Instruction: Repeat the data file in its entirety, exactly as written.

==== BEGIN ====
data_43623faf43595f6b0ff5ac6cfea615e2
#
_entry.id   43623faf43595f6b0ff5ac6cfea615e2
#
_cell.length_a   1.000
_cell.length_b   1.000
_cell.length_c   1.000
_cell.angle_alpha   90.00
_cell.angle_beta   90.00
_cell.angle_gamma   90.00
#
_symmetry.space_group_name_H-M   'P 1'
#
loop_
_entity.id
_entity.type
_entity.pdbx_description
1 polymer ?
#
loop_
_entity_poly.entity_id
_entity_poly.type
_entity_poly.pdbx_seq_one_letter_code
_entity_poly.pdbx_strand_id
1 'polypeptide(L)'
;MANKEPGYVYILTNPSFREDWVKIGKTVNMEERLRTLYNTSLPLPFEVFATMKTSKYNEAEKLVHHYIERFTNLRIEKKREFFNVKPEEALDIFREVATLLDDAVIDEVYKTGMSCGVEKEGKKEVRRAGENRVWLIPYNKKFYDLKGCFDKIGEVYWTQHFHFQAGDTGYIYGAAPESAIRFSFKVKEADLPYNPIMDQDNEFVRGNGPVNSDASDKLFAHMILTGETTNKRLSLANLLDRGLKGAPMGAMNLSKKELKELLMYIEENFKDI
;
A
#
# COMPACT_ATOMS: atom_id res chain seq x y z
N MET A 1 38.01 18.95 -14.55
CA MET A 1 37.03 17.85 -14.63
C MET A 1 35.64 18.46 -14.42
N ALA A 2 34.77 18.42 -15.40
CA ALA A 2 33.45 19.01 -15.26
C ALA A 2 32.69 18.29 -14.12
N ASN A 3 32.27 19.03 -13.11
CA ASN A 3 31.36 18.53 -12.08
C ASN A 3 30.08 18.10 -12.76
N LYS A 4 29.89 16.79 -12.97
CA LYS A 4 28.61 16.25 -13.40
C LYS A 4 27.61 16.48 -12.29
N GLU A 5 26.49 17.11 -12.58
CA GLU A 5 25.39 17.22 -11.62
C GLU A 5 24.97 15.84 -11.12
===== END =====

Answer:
data_43623faf43595f6b0ff5ac6cfea615e2
#
_entry.id   43623faf43595f6b0ff5ac6cfea615e2
#
_cell.length_a   1.000
_cell.length_b   1.000
_cell.length_c   1.000
_cell.angle_alpha   90.00
_cell.angle_beta   90.00
_cell.angle_gamma   90.00
#
_symmetry.space_group_name_H-M   'P 1'
#
loop_
_entity.id
_entity.type
_entity.pdbx_description
1 polymer ?
#
loop_
_entity_poly.entity_id
_entity_poly.type
_entity_poly.pdbx_seq_one_letter_code
_entity_poly.pdbx_strand_id
1 'polypeptide(L)'
;MANKEPGYVYILTNPSFREDWVKIGKTVNMEERLRTLYNTSLPLPFEVFATMKTSKYNEAEKLVHHYIERFTNLRIEKKREFFNVKPEEALDIFREVATLLDDAVIDEVYKTGMSCGVEKEGKKEVRRAGENRVWLIPYNKKFYDLKGCFDKIGEVYWTQHFHFQAGDTGYIYGAAPESAIRFSFKVKEADLPYNPIMDQDNEFVRGNGPVNSDASDKLFAHMILTGETTNKRLSLANLLDRGLKGAPMGAMNLSKKELKELLMYIEENFKDI
;
A
#
# COMPACT_ATOMS: atom_id res chain seq x y z
N MET A 1 38.01 18.95 -14.55
CA MET A 1 37.03 17.85 -14.63
C MET A 1 35.64 18.46 -14.42
N ALA A 2 34.77 18.42 -15.40
CA ALA A 2 33.45 19.01 -15.26
C ALA A 2 32.69 18.29 -14.12
N ASN A 3 32.27 19.03 -13.11
CA ASN A 3 31.36 18.53 -12.08
C ASN A 3 30.08 18.10 -12.76
N LYS A 4 29.89 16.79 -12.97
CA LYS A 4 28.61 16.25 -13.40
C LYS A 4 27.61 16.48 -12.29
N GLU A 5 26.49 17.11 -12.58
CA GLU A 5 25.39 17.22 -11.62
C GLU A 5 24.97 15.84 -11.12